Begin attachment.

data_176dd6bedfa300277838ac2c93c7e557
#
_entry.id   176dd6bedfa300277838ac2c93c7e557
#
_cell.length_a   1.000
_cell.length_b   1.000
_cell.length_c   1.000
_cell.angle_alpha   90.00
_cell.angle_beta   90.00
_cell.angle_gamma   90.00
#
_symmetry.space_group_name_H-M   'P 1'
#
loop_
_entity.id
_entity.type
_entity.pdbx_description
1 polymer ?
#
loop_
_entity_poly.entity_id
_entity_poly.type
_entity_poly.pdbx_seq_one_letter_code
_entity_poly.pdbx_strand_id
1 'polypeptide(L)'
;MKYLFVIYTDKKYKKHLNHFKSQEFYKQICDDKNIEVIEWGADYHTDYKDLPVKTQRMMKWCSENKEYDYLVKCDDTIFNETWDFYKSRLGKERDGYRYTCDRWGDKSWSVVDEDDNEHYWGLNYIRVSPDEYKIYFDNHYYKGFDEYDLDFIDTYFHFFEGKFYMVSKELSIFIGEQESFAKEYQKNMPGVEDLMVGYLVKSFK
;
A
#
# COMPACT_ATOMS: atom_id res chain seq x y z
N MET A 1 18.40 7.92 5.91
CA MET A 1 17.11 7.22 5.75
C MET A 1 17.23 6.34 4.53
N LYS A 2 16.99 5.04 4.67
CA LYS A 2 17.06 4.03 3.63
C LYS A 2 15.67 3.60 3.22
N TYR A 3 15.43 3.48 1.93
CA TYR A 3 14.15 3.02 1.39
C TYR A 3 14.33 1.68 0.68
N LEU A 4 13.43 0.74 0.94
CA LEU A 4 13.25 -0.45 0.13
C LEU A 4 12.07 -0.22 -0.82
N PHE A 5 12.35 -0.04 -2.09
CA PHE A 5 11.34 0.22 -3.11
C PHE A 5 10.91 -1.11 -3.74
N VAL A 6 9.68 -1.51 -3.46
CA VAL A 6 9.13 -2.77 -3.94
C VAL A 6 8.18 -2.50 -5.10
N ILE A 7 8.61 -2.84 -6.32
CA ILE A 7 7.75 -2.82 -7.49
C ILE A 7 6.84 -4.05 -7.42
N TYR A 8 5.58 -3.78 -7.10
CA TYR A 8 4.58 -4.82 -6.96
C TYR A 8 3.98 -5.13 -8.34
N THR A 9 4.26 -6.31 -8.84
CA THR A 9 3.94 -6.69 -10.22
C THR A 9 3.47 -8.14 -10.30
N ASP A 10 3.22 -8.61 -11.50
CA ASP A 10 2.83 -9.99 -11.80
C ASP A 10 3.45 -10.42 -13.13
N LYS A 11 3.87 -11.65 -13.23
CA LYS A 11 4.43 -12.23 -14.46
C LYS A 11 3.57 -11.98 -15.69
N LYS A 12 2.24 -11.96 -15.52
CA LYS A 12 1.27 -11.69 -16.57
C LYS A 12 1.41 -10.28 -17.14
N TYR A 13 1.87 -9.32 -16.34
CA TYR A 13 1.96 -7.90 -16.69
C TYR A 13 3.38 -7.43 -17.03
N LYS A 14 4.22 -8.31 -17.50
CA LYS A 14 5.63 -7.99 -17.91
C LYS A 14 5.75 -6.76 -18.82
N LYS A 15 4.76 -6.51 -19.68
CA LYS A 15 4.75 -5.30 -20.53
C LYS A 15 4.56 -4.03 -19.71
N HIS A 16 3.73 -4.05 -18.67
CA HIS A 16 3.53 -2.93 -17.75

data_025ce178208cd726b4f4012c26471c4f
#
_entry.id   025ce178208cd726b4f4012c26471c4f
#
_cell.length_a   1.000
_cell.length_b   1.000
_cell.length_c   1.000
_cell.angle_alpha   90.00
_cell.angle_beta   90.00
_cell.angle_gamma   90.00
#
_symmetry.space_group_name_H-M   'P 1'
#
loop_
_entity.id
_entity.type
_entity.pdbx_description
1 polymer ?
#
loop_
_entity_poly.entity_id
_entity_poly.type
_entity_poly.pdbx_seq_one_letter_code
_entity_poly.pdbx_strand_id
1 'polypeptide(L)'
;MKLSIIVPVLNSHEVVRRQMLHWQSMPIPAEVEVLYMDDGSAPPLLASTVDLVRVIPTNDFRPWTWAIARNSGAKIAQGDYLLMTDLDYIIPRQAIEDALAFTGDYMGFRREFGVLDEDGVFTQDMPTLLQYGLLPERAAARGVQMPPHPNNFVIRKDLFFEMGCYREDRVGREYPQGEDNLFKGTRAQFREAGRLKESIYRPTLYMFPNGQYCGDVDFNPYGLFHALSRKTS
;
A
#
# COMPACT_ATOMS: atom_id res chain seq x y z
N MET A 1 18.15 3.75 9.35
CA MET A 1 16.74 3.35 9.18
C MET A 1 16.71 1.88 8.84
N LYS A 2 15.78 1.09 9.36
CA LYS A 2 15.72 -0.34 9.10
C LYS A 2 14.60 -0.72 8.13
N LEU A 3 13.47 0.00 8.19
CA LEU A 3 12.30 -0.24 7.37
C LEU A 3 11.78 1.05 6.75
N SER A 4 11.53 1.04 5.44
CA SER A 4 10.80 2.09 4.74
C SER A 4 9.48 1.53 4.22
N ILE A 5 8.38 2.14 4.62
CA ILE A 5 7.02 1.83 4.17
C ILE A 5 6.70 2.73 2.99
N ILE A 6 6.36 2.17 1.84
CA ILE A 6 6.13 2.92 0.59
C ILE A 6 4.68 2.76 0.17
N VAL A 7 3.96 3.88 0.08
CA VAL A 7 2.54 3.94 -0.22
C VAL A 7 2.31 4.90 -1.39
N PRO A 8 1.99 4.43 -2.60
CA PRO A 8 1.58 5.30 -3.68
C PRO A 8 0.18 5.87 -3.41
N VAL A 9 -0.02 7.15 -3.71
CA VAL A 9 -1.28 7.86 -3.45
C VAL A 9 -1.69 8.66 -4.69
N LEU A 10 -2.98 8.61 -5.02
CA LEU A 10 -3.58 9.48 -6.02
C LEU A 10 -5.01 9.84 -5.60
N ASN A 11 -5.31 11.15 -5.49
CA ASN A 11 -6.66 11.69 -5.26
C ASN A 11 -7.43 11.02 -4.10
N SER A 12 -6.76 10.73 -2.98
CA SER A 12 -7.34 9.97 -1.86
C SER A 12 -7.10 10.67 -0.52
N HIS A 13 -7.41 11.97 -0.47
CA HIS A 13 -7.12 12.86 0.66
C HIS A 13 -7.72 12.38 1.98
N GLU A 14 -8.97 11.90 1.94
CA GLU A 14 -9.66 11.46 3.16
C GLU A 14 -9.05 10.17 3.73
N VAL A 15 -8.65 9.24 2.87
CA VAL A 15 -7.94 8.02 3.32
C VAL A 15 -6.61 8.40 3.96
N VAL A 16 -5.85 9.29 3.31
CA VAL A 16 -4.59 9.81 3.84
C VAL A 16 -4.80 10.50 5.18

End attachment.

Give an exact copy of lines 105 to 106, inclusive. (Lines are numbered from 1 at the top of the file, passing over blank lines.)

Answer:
A
#